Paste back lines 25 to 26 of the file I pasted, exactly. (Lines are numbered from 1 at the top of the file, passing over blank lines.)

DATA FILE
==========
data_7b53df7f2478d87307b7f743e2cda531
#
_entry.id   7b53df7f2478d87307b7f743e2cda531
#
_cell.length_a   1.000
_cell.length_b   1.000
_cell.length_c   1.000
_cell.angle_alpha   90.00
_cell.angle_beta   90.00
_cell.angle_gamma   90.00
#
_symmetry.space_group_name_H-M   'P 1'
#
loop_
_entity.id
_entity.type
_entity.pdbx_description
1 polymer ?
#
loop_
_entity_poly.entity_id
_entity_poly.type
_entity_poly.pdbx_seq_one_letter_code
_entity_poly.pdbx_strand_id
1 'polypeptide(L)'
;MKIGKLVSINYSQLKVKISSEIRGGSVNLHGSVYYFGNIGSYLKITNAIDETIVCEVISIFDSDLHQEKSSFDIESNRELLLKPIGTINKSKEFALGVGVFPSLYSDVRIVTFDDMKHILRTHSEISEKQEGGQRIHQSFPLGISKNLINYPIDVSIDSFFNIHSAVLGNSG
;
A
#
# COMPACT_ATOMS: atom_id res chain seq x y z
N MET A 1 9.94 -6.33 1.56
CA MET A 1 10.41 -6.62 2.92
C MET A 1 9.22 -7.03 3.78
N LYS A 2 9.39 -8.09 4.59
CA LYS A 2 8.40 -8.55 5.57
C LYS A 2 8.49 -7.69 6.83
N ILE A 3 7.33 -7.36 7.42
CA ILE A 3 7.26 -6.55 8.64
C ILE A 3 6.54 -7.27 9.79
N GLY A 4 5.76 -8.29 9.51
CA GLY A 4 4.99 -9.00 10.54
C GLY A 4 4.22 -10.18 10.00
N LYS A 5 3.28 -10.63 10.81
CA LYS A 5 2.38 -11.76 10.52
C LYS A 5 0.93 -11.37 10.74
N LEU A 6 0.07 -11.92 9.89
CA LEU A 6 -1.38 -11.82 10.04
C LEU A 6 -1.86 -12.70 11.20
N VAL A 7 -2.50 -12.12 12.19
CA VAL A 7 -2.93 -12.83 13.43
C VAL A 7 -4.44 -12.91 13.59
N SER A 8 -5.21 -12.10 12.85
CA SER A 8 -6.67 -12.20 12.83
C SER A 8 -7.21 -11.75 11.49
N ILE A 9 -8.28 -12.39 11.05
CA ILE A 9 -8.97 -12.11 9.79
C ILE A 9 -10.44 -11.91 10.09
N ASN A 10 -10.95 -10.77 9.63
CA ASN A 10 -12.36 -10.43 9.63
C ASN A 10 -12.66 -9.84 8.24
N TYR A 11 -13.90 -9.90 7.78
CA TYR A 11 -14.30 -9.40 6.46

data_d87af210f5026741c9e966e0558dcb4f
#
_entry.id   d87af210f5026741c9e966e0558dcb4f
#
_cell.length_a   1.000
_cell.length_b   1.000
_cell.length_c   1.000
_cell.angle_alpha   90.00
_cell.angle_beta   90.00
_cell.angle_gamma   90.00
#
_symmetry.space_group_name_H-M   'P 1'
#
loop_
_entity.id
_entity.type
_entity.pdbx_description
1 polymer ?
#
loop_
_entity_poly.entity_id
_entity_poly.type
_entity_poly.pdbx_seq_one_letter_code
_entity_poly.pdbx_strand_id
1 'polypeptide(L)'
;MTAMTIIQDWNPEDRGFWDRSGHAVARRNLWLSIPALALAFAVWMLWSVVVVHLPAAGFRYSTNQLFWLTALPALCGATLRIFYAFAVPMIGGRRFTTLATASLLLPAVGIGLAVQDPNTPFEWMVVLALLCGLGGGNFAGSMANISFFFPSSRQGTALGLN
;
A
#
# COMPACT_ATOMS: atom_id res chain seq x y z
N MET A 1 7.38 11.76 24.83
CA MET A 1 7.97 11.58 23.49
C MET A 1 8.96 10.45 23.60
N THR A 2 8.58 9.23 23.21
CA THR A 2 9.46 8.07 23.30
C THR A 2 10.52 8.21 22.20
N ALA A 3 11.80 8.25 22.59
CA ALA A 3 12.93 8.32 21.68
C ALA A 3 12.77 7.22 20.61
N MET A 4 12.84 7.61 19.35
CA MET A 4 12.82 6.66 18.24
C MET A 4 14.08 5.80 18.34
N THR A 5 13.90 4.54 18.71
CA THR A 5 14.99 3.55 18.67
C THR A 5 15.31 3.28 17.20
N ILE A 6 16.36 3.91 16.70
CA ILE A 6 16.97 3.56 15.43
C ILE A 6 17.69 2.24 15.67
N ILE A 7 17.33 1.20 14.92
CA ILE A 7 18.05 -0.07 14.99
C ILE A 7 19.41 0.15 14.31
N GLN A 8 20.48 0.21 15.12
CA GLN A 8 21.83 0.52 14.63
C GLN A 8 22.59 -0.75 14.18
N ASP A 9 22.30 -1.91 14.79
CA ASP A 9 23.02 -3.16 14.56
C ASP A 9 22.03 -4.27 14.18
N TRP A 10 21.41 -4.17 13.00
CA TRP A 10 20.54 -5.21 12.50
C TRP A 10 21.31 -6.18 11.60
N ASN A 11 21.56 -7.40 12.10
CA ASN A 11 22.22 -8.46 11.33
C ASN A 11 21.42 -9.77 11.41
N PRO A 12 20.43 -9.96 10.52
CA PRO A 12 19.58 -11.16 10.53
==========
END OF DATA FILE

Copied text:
1 'polypeptide(L)'
;MKIGKLVSINYSQLKVKISSEIRGGSVNLHGSVYYFGNIGSYLKITNAIDETIVCEVISIFDSDLHQEKSSFDIESNRELLLKPIGTINKSKEFALGVGVFPSLYSDVRIVTFDDMKHILRTHSEISEKQEGGQRIHQSFPLGISKNLINYPIDVSIDSFFNIHSAVLGNSG